Beyond that, as I mentioned the operation has so far chosen a road where the issues are clear cut and a driver cannot offer any mitigation for their actions. As said, persons who drive in such a way in these circumstances will likely drive at least as bad on other types of roads.

Clearly an operation that cannot be run on many roads that are being suggested, but I think the benefit is that it is being run. It is being publicised well to the public, which whilst raising the profile and educating, it also might increase compliance as you never know if the cyclist you are passing is an officer or not. It was also pleasing to hear the thought that the Op has assisted in Derbyshire deciding to also run such an initiative. With drivers crossing counties the positive actions of neighbours will also benefit in county.

I will continue to look through the suggestions and they are all valued, as if not an option for the op, I will be looking  to see if other resources, such as a mobile camera van cannot be brought to bear to influence in that area. I just hope I have not unduly raised expectations.

[26/7/2018 update]

As from July 2018 the contact is:

Paul Matthews,
Roads Policing Unit
Force Headquarters
Mobile: 07525 226454

Paul Matthews will be coming along to the Pedals meeting on Monday 15 October at 7.30pm for a discussion on Close Pass and related issues.

Pedals discusses Broadmarsh proposals with City Council

Keith Morgan of Nottingham City Council attended the 16/10/17 Pedals meeting to discuss the proposals for Broadmarsh redevelopment. Here are the key points:

Concerns and issues to consider:

  • Concerns that without segregation along Canal Street that with the level of buses, bus stops and car park access it will replicate Parliament Street, which is not seen as a good environment for cyclists.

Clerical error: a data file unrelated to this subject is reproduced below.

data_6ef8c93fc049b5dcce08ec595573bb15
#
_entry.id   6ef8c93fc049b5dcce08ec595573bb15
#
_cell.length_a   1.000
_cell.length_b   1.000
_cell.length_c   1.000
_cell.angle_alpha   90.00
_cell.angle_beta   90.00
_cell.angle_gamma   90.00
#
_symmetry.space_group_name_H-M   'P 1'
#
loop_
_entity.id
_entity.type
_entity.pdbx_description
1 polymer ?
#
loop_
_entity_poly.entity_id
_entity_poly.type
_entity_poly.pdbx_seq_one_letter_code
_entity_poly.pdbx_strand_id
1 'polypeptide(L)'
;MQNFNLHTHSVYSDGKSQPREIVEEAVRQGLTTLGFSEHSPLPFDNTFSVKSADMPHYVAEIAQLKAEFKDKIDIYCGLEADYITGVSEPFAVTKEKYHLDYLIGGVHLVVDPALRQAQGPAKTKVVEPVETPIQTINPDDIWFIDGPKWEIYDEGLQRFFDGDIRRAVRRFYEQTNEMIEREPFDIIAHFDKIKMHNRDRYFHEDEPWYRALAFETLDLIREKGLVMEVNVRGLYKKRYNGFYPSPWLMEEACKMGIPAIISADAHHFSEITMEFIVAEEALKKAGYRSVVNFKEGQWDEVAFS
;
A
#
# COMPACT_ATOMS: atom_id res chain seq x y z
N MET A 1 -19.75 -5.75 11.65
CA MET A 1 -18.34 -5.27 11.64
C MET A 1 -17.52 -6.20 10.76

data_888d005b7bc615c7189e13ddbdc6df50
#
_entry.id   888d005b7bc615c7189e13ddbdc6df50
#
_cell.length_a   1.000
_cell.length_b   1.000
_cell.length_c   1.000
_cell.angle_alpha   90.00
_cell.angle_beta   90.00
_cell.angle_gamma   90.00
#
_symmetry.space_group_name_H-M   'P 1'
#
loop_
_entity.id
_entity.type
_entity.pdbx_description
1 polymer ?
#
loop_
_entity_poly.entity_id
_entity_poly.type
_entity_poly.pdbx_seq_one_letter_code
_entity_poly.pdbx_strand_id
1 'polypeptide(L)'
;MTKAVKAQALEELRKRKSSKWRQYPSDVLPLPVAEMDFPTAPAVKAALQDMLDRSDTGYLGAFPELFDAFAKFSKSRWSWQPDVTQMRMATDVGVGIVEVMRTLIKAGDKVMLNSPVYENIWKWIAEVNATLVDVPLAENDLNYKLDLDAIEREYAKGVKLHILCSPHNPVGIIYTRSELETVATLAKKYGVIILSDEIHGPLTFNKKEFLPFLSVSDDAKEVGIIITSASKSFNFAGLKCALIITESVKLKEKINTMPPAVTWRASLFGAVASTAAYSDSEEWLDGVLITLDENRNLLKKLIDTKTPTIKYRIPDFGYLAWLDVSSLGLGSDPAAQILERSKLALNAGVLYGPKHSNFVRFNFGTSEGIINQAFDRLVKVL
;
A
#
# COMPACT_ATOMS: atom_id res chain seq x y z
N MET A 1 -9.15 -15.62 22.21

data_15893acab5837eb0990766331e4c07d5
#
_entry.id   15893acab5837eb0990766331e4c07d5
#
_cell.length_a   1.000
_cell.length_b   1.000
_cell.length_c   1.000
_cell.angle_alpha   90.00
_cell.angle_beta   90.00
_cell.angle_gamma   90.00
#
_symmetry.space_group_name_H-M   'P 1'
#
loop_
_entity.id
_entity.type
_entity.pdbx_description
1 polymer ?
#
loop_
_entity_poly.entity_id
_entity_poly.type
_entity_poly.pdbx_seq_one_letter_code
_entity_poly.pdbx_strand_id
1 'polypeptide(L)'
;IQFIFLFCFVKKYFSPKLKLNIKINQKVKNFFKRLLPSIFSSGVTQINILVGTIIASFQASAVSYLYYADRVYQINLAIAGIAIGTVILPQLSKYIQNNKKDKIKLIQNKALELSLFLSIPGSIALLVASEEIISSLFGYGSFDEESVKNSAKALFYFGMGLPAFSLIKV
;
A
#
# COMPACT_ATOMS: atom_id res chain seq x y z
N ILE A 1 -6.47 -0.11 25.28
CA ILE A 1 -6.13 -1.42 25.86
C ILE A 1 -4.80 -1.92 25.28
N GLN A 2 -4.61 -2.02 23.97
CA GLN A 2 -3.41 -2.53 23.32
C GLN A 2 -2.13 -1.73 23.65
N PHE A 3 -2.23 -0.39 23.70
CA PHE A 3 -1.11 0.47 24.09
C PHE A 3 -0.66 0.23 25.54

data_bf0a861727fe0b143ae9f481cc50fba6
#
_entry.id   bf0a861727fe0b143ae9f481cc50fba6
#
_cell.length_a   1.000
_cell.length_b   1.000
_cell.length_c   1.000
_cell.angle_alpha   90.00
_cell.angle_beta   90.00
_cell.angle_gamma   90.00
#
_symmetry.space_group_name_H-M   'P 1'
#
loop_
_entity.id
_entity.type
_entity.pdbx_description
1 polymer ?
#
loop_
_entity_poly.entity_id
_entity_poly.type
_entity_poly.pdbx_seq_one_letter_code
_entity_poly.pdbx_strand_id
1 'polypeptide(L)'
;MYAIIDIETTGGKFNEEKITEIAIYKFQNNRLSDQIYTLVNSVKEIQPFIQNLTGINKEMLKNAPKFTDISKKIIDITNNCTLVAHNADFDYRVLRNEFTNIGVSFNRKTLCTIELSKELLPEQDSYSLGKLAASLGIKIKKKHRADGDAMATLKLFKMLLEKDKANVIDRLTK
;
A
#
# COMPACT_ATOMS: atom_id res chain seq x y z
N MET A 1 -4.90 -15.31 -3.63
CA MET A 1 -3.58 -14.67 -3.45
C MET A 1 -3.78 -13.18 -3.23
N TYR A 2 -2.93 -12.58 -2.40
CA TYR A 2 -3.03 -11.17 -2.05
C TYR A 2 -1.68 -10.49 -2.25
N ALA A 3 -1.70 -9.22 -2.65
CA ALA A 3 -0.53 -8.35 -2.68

• Ensuring there is a clear north – south route for cyclists and show options:
    • Highlight you can’t cycle in the BM centre but there is a connection via Lister Gate
    • More detail for Middle Hill to see how this will work for cyclists
    • MMW should have a better connection at the Toll House Hill roundabout to connect northbound cyclists to Parliament Street (without needing to get into right hand lane)
    • Provision for cyclists heading south down Grey Friar Gate to get to Wilford Road which leads to wider connections to the south/south west
  • Concerns cycle connections will require a large number of stop start toucans and island hopping
  • A discussion should be had with NCP to see if secure parking can be provided in the Arndale
  • Provision to allow cyclists to get between Middle Hill and Trent Street

Pedals would like more information on:

  • Location of cycle parking
    • In the new bus station
    • On street
  • Location and number of bus stops
  • Number of buses which will be on Canal Street at peak times
  • Location of car park entrance
  • When the traffic switch will take place to remove traffic from Canal Street
  • Capacity of the new Broadmarsh car park

Incidentally, an item appeared in the 3 Nov Nottingham Evening Post on the dangers for cyclists in the Broadmarsh area.

Image: Mark Fear, Nottingham Evening Post